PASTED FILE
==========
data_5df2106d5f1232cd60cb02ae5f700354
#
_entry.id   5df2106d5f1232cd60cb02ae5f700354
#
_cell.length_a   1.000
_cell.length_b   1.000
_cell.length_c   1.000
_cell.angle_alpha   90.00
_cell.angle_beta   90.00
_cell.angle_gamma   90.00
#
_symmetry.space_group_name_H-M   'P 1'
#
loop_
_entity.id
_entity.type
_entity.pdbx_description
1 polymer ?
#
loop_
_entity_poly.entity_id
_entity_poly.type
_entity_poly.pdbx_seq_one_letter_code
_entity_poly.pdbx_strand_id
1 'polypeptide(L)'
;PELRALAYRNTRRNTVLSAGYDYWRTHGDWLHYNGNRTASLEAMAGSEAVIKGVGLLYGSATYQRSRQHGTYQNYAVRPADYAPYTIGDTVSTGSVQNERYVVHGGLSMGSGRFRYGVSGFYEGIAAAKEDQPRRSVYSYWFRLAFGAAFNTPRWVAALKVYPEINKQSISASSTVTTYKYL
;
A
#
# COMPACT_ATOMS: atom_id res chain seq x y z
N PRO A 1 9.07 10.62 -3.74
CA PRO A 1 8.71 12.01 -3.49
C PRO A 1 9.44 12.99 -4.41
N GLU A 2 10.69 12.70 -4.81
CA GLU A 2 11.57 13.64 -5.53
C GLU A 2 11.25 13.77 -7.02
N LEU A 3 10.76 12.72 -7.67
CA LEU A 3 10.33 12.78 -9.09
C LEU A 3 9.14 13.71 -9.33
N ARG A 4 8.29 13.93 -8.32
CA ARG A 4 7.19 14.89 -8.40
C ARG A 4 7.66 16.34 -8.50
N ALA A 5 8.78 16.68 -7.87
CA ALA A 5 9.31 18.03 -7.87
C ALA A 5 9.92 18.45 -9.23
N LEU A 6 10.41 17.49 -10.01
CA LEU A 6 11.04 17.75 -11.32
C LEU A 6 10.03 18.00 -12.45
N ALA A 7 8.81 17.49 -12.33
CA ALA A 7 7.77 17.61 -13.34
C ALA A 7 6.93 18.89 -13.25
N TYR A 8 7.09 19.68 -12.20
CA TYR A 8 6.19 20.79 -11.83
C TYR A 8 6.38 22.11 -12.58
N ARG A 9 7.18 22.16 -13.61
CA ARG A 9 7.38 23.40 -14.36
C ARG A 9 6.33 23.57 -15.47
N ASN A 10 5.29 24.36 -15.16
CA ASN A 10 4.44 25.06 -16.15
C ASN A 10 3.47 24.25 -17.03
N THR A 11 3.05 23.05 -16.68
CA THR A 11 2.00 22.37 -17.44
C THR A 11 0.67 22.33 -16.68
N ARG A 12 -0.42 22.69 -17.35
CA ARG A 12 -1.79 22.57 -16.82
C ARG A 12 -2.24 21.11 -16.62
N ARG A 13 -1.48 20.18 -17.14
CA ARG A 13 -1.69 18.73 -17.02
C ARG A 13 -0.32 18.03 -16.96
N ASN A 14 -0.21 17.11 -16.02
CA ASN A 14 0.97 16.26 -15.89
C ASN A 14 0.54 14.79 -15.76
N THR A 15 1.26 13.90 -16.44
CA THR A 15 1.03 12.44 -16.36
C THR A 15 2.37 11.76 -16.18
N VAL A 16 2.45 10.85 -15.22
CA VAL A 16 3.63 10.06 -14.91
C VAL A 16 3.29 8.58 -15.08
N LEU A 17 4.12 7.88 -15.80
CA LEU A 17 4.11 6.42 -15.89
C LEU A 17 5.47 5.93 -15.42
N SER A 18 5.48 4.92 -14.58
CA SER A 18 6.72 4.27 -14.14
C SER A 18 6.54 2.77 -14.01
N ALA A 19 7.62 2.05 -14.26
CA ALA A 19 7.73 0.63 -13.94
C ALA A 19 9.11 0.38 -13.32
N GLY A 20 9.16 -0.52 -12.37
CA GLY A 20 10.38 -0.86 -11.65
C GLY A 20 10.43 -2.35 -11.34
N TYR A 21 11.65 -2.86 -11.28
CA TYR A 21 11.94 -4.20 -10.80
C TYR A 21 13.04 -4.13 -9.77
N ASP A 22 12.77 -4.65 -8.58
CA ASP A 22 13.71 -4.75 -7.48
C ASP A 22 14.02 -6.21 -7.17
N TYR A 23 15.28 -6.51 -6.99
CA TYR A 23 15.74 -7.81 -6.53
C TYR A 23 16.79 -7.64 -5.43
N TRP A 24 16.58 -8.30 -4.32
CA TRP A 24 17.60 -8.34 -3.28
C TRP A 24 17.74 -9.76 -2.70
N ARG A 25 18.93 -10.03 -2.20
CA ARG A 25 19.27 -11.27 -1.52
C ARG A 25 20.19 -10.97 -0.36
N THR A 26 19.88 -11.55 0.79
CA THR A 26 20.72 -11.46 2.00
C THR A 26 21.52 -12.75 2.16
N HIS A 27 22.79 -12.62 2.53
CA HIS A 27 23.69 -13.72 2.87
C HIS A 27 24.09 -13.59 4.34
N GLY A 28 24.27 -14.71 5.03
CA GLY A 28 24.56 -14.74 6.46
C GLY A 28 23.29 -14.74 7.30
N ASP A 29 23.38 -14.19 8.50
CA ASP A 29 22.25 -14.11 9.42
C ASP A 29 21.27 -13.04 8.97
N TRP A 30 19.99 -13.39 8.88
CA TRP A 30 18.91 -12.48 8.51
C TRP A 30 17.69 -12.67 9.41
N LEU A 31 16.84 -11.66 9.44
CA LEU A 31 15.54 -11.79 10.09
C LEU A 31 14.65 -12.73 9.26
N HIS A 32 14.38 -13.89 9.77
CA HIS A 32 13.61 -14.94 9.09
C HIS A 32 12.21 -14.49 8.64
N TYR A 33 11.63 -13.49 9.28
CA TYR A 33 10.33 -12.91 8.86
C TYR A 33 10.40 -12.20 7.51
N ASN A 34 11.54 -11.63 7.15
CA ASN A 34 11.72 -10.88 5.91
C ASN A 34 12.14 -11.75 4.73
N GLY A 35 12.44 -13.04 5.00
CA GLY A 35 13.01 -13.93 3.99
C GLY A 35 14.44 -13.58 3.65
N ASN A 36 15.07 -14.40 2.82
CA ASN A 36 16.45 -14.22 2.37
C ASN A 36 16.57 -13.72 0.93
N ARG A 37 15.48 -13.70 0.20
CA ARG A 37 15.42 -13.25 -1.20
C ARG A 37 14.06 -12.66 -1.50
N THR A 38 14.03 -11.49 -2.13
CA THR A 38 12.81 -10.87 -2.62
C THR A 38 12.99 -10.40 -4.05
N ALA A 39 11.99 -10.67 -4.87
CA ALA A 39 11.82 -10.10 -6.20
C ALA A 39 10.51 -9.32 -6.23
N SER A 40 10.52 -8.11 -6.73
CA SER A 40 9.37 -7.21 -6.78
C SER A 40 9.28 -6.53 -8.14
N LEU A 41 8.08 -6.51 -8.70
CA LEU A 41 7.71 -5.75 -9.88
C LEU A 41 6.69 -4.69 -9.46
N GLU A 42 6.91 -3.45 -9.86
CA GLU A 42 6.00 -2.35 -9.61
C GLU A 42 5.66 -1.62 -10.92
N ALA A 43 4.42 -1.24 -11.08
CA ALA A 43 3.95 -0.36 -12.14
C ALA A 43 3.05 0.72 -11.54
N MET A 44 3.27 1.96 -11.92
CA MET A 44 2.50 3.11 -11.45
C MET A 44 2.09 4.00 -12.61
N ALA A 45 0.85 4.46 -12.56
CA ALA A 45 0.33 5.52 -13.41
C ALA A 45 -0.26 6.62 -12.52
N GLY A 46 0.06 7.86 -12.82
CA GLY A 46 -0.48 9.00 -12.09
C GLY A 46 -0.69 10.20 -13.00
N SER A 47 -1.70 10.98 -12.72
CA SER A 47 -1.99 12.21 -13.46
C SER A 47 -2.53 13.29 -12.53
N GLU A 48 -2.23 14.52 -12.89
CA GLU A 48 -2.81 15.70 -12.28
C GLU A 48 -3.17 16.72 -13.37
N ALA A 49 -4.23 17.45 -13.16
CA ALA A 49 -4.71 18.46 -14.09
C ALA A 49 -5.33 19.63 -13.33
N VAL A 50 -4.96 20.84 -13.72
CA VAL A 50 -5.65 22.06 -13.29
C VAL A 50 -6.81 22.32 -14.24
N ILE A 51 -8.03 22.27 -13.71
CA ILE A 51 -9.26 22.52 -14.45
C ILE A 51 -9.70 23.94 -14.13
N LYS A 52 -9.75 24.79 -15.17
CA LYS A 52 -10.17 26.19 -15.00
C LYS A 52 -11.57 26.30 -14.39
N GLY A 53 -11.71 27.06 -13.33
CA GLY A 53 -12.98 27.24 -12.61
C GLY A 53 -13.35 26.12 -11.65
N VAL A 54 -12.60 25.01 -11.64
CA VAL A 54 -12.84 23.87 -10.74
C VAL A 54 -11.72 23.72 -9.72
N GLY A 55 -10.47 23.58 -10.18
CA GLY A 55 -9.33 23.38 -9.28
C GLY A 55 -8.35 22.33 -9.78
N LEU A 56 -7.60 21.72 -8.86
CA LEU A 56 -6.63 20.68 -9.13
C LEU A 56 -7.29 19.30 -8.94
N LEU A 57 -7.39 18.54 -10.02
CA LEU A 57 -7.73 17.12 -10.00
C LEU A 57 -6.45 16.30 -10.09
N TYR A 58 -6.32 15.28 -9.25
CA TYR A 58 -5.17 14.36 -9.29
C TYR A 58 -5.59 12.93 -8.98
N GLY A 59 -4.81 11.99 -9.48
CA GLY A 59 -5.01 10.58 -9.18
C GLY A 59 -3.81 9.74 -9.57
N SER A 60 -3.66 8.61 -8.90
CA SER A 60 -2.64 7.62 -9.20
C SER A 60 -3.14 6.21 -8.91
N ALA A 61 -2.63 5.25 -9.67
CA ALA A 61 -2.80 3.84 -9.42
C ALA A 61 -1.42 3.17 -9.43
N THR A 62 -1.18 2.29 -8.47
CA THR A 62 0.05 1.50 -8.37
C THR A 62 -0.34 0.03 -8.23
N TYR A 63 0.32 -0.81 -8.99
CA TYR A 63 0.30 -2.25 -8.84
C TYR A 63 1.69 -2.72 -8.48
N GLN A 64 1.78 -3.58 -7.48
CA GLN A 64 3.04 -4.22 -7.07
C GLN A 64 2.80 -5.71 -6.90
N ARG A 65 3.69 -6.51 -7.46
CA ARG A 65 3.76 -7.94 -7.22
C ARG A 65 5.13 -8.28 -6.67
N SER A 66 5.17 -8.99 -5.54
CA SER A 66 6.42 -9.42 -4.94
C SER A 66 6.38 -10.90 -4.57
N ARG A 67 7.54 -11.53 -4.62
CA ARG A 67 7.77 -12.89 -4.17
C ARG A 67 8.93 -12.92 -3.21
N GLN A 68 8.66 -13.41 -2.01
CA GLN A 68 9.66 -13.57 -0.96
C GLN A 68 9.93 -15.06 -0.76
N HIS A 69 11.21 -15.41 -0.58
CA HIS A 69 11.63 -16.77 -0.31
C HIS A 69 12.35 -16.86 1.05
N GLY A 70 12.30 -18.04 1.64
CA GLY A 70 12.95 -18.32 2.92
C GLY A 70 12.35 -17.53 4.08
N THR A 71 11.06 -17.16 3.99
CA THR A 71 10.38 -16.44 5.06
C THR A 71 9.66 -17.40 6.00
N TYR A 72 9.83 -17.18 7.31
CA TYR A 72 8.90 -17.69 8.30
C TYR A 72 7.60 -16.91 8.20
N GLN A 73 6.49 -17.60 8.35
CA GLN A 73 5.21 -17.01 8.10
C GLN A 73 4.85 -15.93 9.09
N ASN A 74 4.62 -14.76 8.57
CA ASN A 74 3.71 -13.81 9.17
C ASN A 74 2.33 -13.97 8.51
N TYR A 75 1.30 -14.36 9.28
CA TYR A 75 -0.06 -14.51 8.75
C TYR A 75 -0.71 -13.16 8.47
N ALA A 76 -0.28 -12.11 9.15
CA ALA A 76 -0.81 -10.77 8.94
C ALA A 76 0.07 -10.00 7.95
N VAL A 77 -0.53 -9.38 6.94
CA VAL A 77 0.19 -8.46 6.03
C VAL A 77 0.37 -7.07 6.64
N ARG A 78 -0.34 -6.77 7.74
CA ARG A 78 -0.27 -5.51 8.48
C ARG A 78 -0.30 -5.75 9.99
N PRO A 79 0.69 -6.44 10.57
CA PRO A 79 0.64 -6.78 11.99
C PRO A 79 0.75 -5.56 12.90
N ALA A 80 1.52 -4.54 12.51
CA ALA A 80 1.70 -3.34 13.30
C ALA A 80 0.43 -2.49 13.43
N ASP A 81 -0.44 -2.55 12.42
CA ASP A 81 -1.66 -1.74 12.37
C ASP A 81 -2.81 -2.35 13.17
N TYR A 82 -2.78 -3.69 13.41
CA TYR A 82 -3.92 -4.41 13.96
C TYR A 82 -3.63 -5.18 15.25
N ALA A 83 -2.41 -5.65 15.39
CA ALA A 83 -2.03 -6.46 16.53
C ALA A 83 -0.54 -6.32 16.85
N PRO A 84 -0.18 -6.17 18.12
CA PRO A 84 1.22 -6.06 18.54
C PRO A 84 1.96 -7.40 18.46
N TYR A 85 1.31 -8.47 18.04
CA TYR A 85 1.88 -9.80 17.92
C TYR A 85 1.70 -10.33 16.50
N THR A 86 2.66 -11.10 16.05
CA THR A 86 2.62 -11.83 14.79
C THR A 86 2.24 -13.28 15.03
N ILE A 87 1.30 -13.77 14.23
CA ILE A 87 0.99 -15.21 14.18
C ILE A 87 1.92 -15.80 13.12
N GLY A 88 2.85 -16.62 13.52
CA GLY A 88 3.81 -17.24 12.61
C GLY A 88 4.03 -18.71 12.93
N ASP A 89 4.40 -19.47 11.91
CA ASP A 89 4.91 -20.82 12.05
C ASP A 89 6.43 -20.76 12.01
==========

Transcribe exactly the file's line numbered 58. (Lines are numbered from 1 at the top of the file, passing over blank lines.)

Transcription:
N ASN A 10 5.29 24.36 -15.16